Thesis-1997-Talby.pdf (11.76 MB)
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Behaviour of buried pipes and bored tunnels in sand

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thesis
posted on 26.06.2013, 13:28 authored by Robert Talby
This thesis essentially reports an investigation of the behaviour of buried (0.12 to 0.25m diameter) single-walled PVC-U and vitrified clay pipes during installation in a uniform sand surround and when subjected to applied surface loading. An additional simple study of tail void displacements due to tunnelling in sand is also presented. Controlled laboratory tests were conducted in a glass-faced, steel-sided box. The buried pipes were installed perpendicular to the glass face and were subjected to static and cyclic loading, simulating increasing overburden stress and the passing of traffic over a shallow buried pipe respectively. The simulated shallow tunnel tests were also conducted perpendicular to the glass and involved withdrawal of the outer of two concentrically placed tubes. Photographs were taken of the sand particles and the buried structure in the plane of the cross section together with strain gauge readings on the pipe or tunnel wall throughout installation and loading/shield withdrawal. The resulting sand displacements are presented in the form of horizontal and vertical contour plots. Pipe deflections and volumetric and shear strain contours of the sand were also determined for the buried pipe tests. The shape of the deformed pipe and the imposed stress at the pipe springline were inferred from the pipe wall strains. During the PVC-U pipe tests, the deformation of the pipe caused the applied stress to be transferred to the sidefill via arching in the surrounding soil. This was associated with a reduction of applied stress reaching the pipe. Increasing the initial soil stiffness reduced the magnitude of the pipe and soil displacements and the stress carried by the pipe. Use of a vitrified clay pipe however, caused the soil surround to settle relative to the pipe. Soil shear strain contour plots are used to highlight the mechanisms of the transfer of applied stress onto, or away from, the buried pipes, and are related to the shape of the deformed pipe in the PVC-U pipe tests. The test data also allowed standard buried pipe design methods and installation procedures to be critically appraised. The soil movements recorded during the tunnel tests were shown to be similar to those recorded during the buried PVC-U pipe tests, indicating a similar soil loading transfer mechanism.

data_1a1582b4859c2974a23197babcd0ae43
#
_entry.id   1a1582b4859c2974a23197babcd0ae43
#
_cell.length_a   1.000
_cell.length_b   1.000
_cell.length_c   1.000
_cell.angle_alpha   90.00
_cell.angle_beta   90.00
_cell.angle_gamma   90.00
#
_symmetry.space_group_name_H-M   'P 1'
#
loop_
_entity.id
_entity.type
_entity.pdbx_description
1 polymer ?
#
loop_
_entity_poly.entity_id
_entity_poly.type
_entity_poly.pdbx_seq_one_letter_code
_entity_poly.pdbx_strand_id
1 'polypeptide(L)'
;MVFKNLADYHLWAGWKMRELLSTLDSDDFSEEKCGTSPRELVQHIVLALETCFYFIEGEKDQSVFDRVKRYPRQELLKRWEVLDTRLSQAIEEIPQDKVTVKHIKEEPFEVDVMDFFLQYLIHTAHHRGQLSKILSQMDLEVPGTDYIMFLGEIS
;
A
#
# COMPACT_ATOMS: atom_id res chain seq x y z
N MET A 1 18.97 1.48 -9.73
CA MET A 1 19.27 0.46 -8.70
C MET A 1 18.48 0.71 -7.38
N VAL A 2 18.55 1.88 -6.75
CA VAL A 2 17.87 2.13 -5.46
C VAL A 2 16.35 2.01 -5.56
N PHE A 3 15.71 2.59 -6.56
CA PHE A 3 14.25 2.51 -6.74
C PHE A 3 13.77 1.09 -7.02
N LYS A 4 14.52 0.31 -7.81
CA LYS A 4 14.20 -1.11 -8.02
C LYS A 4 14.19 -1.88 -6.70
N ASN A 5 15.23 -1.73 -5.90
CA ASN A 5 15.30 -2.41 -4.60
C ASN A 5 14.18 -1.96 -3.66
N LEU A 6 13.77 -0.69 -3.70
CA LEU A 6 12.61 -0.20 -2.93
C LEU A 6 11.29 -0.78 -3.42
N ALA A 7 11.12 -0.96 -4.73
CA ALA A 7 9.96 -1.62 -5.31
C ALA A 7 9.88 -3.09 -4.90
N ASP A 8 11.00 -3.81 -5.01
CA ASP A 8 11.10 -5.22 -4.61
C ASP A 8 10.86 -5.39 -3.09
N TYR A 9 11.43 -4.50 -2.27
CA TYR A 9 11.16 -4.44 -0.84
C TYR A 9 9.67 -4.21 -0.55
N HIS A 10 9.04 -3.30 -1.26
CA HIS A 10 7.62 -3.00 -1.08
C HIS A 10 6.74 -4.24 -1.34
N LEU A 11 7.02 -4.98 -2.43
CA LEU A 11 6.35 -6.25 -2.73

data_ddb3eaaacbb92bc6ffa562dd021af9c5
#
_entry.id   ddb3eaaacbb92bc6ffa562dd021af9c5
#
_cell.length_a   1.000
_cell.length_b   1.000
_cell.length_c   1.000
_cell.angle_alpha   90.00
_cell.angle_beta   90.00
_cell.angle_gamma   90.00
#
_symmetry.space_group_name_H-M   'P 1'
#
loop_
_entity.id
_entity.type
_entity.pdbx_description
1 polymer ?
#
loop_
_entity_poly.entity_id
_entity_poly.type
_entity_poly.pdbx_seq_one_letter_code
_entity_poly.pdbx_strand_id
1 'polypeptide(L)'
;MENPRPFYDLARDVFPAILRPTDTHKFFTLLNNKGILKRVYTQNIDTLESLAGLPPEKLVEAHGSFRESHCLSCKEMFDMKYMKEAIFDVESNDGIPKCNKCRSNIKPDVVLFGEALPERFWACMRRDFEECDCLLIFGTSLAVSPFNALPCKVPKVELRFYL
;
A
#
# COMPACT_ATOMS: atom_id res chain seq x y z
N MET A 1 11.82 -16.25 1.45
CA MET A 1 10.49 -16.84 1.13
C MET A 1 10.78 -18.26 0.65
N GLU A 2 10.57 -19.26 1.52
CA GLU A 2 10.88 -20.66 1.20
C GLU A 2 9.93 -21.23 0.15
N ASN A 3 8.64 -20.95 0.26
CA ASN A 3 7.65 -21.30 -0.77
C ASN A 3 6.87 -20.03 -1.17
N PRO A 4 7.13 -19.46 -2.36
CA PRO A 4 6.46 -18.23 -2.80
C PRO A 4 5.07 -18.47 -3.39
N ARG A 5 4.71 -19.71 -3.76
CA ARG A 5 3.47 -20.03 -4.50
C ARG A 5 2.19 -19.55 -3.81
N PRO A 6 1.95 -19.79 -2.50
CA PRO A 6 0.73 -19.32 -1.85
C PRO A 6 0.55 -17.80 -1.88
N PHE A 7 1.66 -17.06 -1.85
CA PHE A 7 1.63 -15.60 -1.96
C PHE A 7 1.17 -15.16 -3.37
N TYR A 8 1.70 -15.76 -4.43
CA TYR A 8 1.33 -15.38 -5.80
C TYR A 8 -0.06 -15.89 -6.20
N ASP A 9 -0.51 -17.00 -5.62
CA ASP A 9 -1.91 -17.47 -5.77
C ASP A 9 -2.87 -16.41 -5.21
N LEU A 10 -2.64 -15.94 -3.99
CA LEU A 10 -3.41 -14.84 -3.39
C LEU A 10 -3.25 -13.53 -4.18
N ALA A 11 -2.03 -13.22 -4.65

Funding

Engineering and Physical Sciences Research Council.

History

School

  • Architecture, Building and Civil Engineering

Publisher

© Robert Talby

Publication date

1997

Notes

A Doctoral Thesis. Submitted in partial fulfilment of the requirements for the award of Doctor of Philosophy of Loughborough University.

EThOS Persistent ID

uk.bl.ethos.389750

Language

en

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